How does our culture affect community?
Here we step back a little and look at the wider picture. We move from the personal to the public. We look at the forces in the larger society that might affect us — the norms, the expectations, the belief systems.
At this point, we look at the research, the work of the experts. We might look at the research on our “hurried” culture and our lack of time. We look at the research on increased loneliness. We connect their studies with our own experience.
The women’s movement called this consciousness raising. Women realized we had blamed ourselves for our problems, not realizing we were conforming to cultural expectations around gender. When we saw the truth — the power of societal forces — we linked the ideas to our personal experience and we felt liberated and brought about change.We’re searching not just our personal experience, but our intellectual experience —our reading, our ideas. And the most creative thinking always comes when you share your ideas with others.
How can I build community?
William Butler Yeats is credited with saying, “Education is not the filling of a bucket, but the lighting of a fire.” When we come together, we’re educating each other and we want to start a fire! We want to take action!
In our Community Conversations, we don’t stop with personal or intellectual insights; we go on to act to test our ideas by taking action. You learn to act on two levels: the personal level and the public level.
One one level, you make the decision to have your neighbors over for a potluck. On another level you decide to attend a forum on gun violence. (And the first one prepares you for the second one as you become more confident!) You change your own life as well as work for broader policy change.
The important thing here is something Weight Watchers and Alcoholics Anonymous understand. Don’t try to change alone! We need support if we are going to change our lives or change the culture. When we ask the third question, “How can I build community,” we brainstorm together; we problem solve; we encourage each other; then we try something. Then we return to the group to evaluate what we’ve done. And we try again, always returning to the support of our group.
There is one potential stumbling block: people often fall into old habits of discussion and debate — trying to win, trying to prove they’re right. Too much of our public discourse is competitive and hostile. It’s almost as if people have forgotten how to talk with each other. Just remind people that we’re not trying to make group decisions. You don’t have to try to persuade anyone. We’re searching for our own individual answers.We’re supporting each other in finding our own path, our own truths. So it’s a conversation, not a debate. It’s a barn raising, not a battle. No need to argue. Just tell your story; listen closely, nod your head a lot, and periodically murmur, “Good point.” “Yes, that happened to me too.” You’ll learn from yourself. You’ll learn from each other.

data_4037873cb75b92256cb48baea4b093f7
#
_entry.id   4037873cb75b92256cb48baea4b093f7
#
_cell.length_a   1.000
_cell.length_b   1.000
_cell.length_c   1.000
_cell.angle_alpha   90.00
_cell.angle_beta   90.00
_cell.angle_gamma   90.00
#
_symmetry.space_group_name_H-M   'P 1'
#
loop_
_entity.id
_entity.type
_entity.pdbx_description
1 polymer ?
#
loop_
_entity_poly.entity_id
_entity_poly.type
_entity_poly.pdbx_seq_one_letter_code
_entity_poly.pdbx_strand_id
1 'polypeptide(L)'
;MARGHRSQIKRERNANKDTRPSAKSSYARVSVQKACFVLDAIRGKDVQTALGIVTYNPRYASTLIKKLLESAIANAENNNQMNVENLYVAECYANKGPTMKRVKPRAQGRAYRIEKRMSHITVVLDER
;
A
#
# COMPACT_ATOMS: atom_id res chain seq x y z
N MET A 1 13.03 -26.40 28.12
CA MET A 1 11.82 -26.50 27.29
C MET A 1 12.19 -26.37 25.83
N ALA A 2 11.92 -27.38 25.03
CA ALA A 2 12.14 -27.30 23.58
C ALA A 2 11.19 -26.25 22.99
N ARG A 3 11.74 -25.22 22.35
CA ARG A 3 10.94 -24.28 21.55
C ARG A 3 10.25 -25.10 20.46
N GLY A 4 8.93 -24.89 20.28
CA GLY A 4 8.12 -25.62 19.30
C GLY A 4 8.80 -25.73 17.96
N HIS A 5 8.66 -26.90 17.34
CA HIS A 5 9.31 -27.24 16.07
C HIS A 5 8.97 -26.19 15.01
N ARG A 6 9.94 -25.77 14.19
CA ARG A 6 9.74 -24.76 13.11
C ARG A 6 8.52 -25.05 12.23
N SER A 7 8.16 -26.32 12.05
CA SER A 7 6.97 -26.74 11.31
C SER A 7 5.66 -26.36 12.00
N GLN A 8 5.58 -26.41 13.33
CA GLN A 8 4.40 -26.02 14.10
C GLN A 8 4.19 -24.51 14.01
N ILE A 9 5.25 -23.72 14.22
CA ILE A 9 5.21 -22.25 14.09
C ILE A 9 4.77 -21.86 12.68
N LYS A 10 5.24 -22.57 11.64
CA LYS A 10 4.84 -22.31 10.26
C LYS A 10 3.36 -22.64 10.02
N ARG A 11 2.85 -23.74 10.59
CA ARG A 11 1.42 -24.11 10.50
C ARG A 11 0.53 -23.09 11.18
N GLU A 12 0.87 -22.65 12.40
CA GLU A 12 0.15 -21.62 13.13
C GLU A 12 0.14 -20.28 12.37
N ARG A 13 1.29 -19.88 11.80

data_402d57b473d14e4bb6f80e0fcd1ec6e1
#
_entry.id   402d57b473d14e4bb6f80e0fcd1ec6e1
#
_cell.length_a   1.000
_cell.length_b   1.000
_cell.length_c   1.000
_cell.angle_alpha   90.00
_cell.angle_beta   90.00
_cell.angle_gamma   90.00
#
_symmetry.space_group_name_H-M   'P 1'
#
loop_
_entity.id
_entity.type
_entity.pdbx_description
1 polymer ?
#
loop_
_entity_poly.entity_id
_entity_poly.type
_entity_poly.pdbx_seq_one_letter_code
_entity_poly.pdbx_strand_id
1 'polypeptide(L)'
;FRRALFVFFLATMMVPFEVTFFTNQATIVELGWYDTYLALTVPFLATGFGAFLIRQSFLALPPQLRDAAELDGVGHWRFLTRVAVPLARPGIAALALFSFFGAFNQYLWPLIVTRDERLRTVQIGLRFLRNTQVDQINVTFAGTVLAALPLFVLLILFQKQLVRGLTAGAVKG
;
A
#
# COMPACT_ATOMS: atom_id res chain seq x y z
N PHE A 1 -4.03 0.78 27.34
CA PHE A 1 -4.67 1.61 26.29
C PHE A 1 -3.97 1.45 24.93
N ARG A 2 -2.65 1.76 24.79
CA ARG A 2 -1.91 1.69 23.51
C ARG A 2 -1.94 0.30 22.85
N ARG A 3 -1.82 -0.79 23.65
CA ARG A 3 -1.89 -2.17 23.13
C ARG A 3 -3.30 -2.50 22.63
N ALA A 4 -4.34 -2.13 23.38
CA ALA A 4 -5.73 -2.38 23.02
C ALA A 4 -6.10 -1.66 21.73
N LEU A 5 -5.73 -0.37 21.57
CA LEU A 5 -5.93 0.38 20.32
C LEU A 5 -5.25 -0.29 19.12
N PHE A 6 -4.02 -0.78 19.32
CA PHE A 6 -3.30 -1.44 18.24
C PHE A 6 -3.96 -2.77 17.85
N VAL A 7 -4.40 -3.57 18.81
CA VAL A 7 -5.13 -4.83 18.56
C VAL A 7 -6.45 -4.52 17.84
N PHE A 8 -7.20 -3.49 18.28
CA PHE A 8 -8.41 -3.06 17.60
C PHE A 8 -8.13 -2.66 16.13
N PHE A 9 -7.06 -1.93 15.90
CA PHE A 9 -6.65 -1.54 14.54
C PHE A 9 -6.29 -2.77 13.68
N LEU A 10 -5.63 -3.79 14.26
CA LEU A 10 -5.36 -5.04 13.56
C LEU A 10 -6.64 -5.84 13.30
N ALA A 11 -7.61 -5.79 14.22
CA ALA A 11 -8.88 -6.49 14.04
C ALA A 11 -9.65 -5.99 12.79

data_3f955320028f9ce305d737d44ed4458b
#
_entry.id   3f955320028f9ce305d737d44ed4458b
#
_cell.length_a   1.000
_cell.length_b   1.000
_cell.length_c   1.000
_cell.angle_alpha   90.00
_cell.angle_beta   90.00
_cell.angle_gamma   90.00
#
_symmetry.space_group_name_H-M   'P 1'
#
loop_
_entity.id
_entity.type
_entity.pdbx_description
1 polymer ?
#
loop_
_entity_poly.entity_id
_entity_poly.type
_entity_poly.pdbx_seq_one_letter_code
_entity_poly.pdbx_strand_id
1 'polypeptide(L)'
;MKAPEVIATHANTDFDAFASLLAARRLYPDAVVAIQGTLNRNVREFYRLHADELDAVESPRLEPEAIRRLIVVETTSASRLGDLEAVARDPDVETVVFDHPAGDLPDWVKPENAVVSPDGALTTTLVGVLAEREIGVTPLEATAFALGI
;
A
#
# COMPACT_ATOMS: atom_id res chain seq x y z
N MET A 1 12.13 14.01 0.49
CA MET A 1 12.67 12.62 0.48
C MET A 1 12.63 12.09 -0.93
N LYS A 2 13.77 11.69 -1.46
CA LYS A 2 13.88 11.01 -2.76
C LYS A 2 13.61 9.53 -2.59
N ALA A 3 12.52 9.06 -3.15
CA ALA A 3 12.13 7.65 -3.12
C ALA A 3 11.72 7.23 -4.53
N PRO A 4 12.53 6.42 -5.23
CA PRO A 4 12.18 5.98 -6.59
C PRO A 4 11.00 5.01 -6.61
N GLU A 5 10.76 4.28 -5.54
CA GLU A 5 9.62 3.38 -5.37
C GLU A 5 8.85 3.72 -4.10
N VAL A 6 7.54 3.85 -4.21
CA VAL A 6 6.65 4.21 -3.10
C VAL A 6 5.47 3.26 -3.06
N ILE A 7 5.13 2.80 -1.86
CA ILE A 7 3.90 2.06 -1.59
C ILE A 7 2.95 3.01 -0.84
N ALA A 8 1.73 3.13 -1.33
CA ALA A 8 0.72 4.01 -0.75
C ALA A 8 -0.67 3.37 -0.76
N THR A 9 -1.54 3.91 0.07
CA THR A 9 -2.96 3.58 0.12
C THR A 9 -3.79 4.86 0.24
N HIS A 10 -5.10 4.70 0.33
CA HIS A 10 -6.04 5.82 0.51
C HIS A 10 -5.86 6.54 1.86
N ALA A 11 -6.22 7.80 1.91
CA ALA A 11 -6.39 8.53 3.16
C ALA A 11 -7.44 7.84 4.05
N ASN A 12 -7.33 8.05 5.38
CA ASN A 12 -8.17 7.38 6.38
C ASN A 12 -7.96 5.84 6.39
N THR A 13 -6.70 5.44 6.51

These are the conversations we need to be having, so I hope you’re asking, “Where can I get involved?” We’re creating Community Conversations anywhere we can. There’s nothing to join. You can do it with a few of your friends; you can start a group at work; you can go to a group you belong to like a church or an environmental group. Just gather a few people and talk about the three questions.
You don’t need any training — you can be the one who wants to make a difference and who gets things rolling. You can have just one gathering, or start an ongoing circle. You can generate new questions each time —the aspects of community are limitless. New issues always emerge and you just stay with the framework: Describe your experience; explore the cultural forces; try out solutions. Or, you can just come together to help each other figure out how to create community.
Democracy and Community
John Dewey said that “Democracy is born in conversation.” Basic to a democracy is the belief in the sacredness of the individual; the importance of the flourishing of each human being; the belief that if one does better, we all do better; the belief that we can find our own answers by coming together.
We must commit to community discernment in order to create community and democracy. Then we have to come together to act. Community Conversations allow us to do this.
Let’s finally take seriously Margaret Mead’s words “Never doubt that a small group of thoughtful committed citizens can change the world. Indeed, it is the only thing that ever has.”
Contact Me: If you can get at least a few people together, I’ll meet with you via a phone call or Skype. I can be reached at cecile @ cecileandrews.com.